Long-Term Mortgage Rates Dip Below 3 Percent, but Many Buyers Still Shut Out of Hot Market

The average long-term mortgage rates in the United States are continuing to fall this week.

The rate for a 15-year mortgage fell from 2.35 percent to 2.27 percent, with rates remaining historically low. If a homeowner is looking for a 30-year mortgage instead, those rates decreased from 3.24 percent to 3.16 percent. In addition, the average rate on the benchmark home loan went from 3.09 percent last week to 2.98 percent.

The demand for refinancing is also said to have risen 7 percent last week.

Economists are saying that the latest decrease in mortgage rates can be attributed to yields on key Treasury bonds. When long-term bonds fall, bond prices usually end up rising. This fall can also call influence rates for loans to fall as well. However, experts are not sure if this trend will continue due to the limited inventory and rising prices on the market.

Potential homeowners should also keep the worsening inflation rate across the country in mind. According to the Associated Press, this year's Thanksgiving could be a rough one for families around the nation. Prices for U.S. consumers jumped up 6.2 percent in October, the highest rate of inflation in 30 years. Furthermore, prices jumped 0.9 percent from September to October. This new inflation percentage could affect mortgage rates in the future.

For more reporting from the Associated Press, see below.

Cape Cod
Economists are saying that the latest decrease in mortgage rates can be attributed to yields on key Treasury bonds. Above, carpenters frame a new home July 13, on Cape Cod in Orleans, Massachusetts. Photo by Robert Nickelsberg/Getty Images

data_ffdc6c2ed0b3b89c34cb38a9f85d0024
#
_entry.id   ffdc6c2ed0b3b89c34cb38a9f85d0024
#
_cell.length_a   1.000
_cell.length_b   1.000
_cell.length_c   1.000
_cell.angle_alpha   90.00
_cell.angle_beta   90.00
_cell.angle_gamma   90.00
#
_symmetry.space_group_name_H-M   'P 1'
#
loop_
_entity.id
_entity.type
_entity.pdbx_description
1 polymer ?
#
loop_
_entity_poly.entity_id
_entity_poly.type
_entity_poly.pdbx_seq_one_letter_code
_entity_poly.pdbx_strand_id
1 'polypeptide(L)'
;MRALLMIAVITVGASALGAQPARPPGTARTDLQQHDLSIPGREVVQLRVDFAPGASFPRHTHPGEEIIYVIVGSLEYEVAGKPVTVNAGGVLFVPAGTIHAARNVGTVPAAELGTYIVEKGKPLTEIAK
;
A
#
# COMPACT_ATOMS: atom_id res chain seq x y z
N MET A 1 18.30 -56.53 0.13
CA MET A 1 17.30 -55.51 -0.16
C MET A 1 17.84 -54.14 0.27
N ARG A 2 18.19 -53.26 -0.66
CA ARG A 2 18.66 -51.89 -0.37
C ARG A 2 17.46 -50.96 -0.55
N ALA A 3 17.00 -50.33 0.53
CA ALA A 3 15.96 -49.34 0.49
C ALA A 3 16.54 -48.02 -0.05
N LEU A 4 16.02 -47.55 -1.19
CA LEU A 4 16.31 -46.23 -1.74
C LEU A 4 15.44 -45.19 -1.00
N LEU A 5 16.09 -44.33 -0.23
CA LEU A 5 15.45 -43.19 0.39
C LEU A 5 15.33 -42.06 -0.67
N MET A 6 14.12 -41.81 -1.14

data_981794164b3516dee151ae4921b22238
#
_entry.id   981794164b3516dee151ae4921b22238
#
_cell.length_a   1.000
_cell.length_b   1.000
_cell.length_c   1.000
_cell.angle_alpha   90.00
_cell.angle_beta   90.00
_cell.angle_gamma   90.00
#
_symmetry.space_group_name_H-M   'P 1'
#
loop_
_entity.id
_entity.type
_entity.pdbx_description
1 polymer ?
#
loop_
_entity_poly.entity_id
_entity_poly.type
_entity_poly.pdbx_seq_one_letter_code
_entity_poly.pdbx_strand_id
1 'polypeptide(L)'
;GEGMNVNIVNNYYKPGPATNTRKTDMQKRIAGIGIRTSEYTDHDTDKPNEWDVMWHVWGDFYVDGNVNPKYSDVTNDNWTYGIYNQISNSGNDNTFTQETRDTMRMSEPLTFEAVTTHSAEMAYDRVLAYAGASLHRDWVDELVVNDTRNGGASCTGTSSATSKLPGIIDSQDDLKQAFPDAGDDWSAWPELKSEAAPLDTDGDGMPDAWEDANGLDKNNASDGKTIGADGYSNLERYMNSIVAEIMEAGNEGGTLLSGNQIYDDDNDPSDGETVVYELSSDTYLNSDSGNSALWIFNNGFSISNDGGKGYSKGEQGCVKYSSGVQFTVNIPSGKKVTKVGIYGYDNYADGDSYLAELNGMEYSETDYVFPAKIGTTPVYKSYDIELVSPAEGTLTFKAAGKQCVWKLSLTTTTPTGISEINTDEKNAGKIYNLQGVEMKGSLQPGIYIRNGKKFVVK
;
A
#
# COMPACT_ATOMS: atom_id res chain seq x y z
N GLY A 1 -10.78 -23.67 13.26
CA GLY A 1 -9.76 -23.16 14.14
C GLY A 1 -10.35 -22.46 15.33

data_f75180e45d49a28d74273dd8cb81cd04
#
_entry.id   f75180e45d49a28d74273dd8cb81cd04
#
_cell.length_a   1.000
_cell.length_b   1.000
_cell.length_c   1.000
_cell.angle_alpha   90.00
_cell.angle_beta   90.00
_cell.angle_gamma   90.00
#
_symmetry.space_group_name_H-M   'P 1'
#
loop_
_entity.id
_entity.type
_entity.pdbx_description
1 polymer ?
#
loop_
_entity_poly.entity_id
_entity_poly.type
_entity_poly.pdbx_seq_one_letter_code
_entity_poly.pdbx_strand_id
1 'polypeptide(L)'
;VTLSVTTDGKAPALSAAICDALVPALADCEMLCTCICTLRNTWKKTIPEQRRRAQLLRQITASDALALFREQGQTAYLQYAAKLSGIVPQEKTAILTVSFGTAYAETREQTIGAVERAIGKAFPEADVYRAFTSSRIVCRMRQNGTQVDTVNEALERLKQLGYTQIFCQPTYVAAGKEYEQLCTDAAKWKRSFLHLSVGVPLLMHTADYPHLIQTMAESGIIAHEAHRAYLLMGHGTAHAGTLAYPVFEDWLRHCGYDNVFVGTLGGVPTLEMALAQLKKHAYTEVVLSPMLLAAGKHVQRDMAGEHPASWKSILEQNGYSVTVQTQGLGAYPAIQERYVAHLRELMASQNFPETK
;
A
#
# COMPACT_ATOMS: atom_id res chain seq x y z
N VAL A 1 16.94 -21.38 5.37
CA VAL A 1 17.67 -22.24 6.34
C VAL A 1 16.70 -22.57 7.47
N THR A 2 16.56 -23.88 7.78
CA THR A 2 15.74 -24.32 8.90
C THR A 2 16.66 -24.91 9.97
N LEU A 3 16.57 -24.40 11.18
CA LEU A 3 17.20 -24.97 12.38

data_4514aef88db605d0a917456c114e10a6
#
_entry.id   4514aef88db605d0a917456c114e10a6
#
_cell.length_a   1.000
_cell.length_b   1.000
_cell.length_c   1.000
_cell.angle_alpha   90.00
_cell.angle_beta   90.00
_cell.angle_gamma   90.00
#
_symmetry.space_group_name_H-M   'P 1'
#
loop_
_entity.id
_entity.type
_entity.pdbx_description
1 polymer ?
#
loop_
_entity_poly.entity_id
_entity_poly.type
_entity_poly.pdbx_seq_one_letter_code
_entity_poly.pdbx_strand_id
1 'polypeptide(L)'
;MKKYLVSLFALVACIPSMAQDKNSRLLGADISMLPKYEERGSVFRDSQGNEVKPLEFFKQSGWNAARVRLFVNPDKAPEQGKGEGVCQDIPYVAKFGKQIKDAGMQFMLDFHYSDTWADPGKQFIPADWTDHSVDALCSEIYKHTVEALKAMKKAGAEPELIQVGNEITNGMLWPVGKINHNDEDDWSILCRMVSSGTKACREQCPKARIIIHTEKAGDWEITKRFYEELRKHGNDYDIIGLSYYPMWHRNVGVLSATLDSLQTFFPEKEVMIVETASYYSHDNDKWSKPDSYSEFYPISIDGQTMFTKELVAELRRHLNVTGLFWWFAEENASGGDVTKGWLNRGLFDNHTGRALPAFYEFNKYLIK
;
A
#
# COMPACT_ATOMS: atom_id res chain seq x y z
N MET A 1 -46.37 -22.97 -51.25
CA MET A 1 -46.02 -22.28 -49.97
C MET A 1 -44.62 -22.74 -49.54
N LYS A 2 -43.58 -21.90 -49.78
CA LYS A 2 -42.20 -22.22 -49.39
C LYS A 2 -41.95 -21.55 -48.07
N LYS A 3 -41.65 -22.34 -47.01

Last year at this time the rate stood at 2.84 percent.

Freddie Mac economists saw yields on key Treasurys falling to their lowest level since July.

Last week, the Federal Reserve announced that it would keep its main borrowing rate near zero but that it would begin dialing back the extraordinary stimulus it has provided since the coronavirus pandemic erupted last year. The Fed said that it will start reducing its $120 billion in monthly bond purchases in the coming weeks, by $15 billion a month, citing an improving economy and escalating concern that an inflation spike now seems likely to persist.

The central bank's action comes as higher prices for just about everything—food, rent, heating oil, autos and other necessities—have burdened households. One of the major factors that is fueling the spike in prices has been robust consumer demand, which has run into persistent supply shortages from COVID-related factory shutdowns in China, Vietnam and other overseas manufacturers.

Inflation poses a political threat to the Biden administration and congressional Democrats and intensifying pressure on the Fed as it considers how fast to withdraw its efforts to boost the economy.

For Sale
Average long-term mortgage rates in the U.S. fell this week, as the key 30-year rate again retreated below 3 percent. Mortgage buyer Freddie Mac reports that the average rate on the benchmark home loan declined to 2.98 percent from 3.09 percent last week, November 10. Above a home for sale in Mount Lebanon, Pennsylvania, on September 21. AP Photo/Gene J. Puskar